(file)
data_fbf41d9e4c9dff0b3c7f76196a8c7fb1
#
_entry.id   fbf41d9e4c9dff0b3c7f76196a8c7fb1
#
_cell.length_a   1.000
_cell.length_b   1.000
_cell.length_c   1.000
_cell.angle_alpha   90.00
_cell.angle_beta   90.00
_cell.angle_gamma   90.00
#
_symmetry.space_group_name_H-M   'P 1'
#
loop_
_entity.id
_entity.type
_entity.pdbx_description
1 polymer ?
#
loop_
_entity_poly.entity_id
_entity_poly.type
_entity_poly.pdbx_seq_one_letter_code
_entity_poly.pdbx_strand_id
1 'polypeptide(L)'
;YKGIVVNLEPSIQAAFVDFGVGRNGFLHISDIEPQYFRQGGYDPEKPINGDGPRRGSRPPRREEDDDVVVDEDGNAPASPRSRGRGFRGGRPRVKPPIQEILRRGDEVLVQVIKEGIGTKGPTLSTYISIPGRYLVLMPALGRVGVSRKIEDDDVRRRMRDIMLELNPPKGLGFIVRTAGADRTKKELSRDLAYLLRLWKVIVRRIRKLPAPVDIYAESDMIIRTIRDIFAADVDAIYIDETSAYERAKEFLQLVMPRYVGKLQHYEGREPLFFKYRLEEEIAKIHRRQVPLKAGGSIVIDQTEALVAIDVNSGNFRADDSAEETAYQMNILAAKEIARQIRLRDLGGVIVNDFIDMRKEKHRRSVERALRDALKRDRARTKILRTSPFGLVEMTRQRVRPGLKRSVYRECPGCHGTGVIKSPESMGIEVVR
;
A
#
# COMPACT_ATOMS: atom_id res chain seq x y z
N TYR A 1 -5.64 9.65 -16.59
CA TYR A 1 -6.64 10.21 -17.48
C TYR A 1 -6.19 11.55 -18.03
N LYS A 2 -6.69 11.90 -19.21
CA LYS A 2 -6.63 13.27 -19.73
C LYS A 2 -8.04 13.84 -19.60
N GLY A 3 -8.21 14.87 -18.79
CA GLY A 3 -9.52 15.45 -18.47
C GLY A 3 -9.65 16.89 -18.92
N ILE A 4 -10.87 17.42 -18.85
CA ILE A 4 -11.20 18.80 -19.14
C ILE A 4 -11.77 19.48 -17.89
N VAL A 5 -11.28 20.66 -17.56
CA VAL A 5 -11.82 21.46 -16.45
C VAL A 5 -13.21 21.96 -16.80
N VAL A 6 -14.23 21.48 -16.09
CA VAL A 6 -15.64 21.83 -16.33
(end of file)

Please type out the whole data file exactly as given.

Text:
data_fbf41d9e4c9dff0b3c7f76196a8c7fb1
#
_entry.id   fbf41d9e4c9dff0b3c7f76196a8c7fb1
#
_cell.length_a   1.000
_cell.length_b   1.000
_cell.length_c   1.000
_cell.angle_alpha   90.00
_cell.angle_beta   90.00
_cell.angle_gamma   90.00
#
_symmetry.space_group_name_H-M   'P 1'
#
loop_
_entity.id
_entity.type
_entity.pdbx_description
1 polymer ?
#
loop_
_entity_poly.entity_id
_entity_poly.type
_entity_poly.pdbx_seq_one_letter_code
_entity_poly.pdbx_strand_id
1 'polypeptide(L)'
;YKGIVVNLEPSIQAAFVDFGVGRNGFLHISDIEPQYFRQGGYDPEKPINGDGPRRGSRPPRREEDDDVVVDEDGNAPASPRSRGRGFRGGRPRVKPPIQEILRRGDEVLVQVIKEGIGTKGPTLSTYISIPGRYLVLMPALGRVGVSRKIEDDDVRRRMRDIMLELNPPKGLGFIVRTAGADRTKKELSRDLAYLLRLWKVIVRRIRKLPAPVDIYAESDMIIRTIRDIFAADVDAIYIDETSAYERAKEFLQLVMPRYVGKLQHYEGREPLFFKYRLEEEIAKIHRRQVPLKAGGSIVIDQTEALVAIDVNSGNFRADDSAEETAYQMNILAAKEIARQIRLRDLGGVIVNDFIDMRKEKHRRSVERALRDALKRDRARTKILRTSPFGLVEMTRQRVRPGLKRSVYRECPGCHGTGVIKSPESMGIEVVR
;
A
#
# COMPACT_ATOMS: atom_id res chain seq x y z
N TYR A 1 -5.64 9.65 -16.59
CA TYR A 1 -6.64 10.21 -17.48
C TYR A 1 -6.19 11.55 -18.03
N LYS A 2 -6.69 11.90 -19.21
CA LYS A 2 -6.63 13.27 -19.73
C LYS A 2 -8.04 13.84 -19.60
N GLY A 3 -8.21 14.87 -18.79
CA GLY A 3 -9.52 15.45 -18.47
C GLY A 3 -9.65 16.89 -18.92
N ILE A 4 -10.87 17.42 -18.85
CA ILE A 4 -11.20 18.80 -19.14
C ILE A 4 -11.77 19.48 -17.89
N VAL A 5 -11.28 20.66 -17.56
CA VAL A 5 -11.82 21.46 -16.45
C VAL A 5 -13.21 21.96 -16.80
N VAL A 6 -14.23 21.48 -16.09
CA VAL A 6 -15.64 21.83 -16.33